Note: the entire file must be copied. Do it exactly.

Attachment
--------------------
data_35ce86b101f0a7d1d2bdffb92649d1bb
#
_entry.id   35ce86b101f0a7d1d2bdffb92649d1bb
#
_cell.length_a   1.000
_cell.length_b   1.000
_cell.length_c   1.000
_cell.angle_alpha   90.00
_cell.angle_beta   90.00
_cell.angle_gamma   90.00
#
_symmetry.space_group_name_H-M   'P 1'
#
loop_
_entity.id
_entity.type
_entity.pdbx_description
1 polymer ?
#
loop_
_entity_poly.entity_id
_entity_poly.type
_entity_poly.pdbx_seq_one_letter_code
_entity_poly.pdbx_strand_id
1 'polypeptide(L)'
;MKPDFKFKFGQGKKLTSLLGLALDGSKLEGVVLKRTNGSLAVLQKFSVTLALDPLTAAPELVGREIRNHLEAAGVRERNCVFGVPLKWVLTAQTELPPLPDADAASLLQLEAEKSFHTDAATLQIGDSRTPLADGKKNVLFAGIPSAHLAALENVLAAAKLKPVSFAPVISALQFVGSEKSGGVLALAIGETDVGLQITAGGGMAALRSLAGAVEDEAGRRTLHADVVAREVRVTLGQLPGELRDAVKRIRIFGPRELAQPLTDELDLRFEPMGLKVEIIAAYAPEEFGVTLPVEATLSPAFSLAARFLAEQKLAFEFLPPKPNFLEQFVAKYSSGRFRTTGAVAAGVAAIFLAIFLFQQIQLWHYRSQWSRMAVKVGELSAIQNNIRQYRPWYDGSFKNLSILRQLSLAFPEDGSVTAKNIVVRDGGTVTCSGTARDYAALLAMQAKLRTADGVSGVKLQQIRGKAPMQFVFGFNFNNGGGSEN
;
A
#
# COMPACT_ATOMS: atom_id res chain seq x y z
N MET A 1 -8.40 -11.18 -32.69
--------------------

data_35ce86b101f0a7d1d2bdffb92649d1bb
#
_entry.id   35ce86b101f0a7d1d2bdffb92649d1bb
#
_cell.length_a   1.000
_cell.length_b   1.000
_cell.length_c   1.000
_cell.angle_alpha   90.00
_cell.angle_beta   90.00
_cell.angle_gamma   90.00
#
_symmetry.space_group_name_H-M   'P 1'
#
loop_
_entity.id
_entity.type
_entity.pdbx_description
1 polymer ?
#
loop_
_entity_poly.entity_id
_entity_poly.type
_entity_poly.pdbx_seq_one_letter_code
_entity_poly.pdbx_strand_id
1 'polypeptide(L)'
;MKPDFKFKFGQGKKLTSLLGLALDGSKLEGVVLKRTNGSLAVLQKFSVTLALDPLTAAPELVGREIRNHLEAAGVRERNCVFGVPLKWVLTAQTELPPLPDADAASLLQLEAEKSFHTDAATLQIGDSRTPLADGKKNVLFAGIPSAHLAALENVLAAAKLKPVSFAPVISALQFVGSEKSGGVLALAIGETDVGLQITAGGGMAALRSLAGAVEDEAGRRTLHADVVAREVRVTLGQLPGELRDAVKRIRIFGPRELAQPLTDELDLRFEPMGLKVEIIAAYAPEEFGVTLPVEATLSPAFSLAARFLAEQKLAFEFLPPKPNFLEQFVAKYSSGRFRTTGAVAAGVAAIFLAIFLFQQIQLWHYRSQWSRMAVKVGELSAIQNNIRQYRPWYDGSFKNLSILRQLSLAFPEDGSVTAKNIVVRDGGTVTCSGTARDYAALLAMQAKLRTADGVSGVKLQQIRGKAPMQFVFGFNFNNGGGSEN
;
A
#
# COMPACT_ATOMS: atom_id res chain seq x y z
N MET A 1 -8.40 -11.18 -32.69